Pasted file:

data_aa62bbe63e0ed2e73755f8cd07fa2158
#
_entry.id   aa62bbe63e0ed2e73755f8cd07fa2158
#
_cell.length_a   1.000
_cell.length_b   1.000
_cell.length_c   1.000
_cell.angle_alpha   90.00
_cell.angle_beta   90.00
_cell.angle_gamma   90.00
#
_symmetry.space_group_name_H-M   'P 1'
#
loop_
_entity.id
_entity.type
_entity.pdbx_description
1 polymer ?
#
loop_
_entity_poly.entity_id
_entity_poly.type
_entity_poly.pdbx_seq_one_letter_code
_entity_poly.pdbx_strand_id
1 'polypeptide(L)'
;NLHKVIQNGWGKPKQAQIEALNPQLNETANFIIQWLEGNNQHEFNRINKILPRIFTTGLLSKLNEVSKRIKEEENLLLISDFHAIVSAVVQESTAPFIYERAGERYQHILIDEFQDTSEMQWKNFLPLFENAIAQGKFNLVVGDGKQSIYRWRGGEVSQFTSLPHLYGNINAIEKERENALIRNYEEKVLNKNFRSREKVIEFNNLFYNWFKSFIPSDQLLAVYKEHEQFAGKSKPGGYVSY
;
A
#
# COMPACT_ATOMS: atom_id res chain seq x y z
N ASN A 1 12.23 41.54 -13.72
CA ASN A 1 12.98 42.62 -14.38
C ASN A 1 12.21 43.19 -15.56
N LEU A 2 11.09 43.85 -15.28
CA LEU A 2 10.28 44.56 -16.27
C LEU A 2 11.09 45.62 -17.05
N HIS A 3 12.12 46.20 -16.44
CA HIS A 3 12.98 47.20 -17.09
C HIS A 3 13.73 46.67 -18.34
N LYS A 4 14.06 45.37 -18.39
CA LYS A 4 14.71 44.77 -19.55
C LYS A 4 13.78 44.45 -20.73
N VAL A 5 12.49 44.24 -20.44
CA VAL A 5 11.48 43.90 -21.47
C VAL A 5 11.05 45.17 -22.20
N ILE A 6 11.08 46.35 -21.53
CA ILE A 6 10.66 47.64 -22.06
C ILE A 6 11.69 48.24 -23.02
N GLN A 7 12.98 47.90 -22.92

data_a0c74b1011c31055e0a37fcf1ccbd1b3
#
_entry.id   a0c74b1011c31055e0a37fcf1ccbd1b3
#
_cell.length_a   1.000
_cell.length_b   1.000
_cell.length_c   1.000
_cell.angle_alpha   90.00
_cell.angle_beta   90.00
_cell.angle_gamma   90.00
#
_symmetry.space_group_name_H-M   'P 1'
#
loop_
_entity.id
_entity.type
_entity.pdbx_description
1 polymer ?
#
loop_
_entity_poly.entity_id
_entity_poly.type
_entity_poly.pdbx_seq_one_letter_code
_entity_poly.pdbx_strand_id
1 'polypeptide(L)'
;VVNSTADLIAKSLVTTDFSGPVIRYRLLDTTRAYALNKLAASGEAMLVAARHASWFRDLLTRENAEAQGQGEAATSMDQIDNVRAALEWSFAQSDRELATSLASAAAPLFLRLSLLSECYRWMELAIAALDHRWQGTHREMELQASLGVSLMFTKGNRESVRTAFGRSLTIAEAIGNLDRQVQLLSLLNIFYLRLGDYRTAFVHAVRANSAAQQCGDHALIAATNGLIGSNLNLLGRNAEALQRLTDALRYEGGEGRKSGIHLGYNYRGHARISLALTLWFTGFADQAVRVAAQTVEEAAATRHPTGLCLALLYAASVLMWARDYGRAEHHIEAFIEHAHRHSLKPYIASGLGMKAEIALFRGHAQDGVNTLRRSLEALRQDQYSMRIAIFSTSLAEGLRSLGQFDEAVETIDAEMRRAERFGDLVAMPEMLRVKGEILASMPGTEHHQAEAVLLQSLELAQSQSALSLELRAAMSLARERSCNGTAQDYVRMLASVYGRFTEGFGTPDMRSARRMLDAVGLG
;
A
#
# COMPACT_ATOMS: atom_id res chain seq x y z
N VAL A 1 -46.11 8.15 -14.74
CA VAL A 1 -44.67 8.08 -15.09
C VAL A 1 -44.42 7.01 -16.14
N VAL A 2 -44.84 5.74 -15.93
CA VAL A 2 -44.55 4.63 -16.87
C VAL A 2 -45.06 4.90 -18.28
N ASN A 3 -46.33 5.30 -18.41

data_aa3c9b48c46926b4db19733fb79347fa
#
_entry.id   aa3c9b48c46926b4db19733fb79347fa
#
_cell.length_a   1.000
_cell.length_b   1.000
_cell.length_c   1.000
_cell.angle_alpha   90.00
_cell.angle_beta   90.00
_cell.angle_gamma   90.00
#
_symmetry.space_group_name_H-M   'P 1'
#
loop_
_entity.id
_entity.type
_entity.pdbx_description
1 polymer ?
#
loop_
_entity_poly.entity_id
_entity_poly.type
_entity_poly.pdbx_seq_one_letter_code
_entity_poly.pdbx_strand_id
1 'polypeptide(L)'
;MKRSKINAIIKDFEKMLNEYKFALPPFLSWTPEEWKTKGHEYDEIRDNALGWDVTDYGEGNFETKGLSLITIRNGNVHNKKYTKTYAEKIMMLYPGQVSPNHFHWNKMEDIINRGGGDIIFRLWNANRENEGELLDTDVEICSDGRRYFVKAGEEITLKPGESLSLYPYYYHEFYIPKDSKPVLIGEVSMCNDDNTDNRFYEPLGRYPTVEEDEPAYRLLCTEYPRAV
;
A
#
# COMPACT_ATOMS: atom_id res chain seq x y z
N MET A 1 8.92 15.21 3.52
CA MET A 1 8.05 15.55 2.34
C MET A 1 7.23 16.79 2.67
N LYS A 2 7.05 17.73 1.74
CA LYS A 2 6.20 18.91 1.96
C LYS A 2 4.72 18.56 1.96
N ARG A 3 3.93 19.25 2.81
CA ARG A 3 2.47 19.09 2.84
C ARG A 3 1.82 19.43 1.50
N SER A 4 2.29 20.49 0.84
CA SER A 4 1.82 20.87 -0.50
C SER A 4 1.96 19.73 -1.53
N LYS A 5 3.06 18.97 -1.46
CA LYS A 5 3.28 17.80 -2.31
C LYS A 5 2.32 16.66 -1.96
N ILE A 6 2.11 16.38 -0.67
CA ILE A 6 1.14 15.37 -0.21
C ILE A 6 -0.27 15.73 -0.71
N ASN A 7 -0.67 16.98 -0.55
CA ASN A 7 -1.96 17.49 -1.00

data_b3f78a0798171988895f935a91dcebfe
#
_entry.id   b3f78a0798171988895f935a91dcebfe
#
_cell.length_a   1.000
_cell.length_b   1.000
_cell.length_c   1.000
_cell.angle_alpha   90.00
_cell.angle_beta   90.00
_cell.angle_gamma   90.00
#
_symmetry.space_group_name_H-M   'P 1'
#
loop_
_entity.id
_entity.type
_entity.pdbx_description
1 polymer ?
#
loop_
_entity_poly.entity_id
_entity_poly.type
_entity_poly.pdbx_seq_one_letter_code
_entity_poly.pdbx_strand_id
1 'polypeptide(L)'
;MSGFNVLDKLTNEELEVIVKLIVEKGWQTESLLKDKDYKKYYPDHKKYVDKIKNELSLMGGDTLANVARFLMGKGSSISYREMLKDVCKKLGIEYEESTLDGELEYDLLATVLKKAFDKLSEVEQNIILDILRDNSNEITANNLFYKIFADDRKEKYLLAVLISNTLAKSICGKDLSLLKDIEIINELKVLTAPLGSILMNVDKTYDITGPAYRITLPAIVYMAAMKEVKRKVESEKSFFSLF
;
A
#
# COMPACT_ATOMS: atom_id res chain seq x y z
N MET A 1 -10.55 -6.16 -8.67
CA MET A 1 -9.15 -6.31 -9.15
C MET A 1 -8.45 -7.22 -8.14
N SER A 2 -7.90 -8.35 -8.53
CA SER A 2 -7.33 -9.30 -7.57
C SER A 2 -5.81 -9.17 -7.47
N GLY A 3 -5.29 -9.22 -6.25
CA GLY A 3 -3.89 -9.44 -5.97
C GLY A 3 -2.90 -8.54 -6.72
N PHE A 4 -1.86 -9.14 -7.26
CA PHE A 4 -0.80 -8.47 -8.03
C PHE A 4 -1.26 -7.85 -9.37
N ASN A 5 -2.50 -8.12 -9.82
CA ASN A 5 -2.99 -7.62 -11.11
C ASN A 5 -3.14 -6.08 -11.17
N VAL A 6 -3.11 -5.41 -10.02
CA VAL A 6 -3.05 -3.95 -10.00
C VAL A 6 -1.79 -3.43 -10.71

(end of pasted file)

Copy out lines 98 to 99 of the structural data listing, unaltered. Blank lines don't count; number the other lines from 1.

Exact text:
_symmetry.space_group_name_H-M   'P 1'
#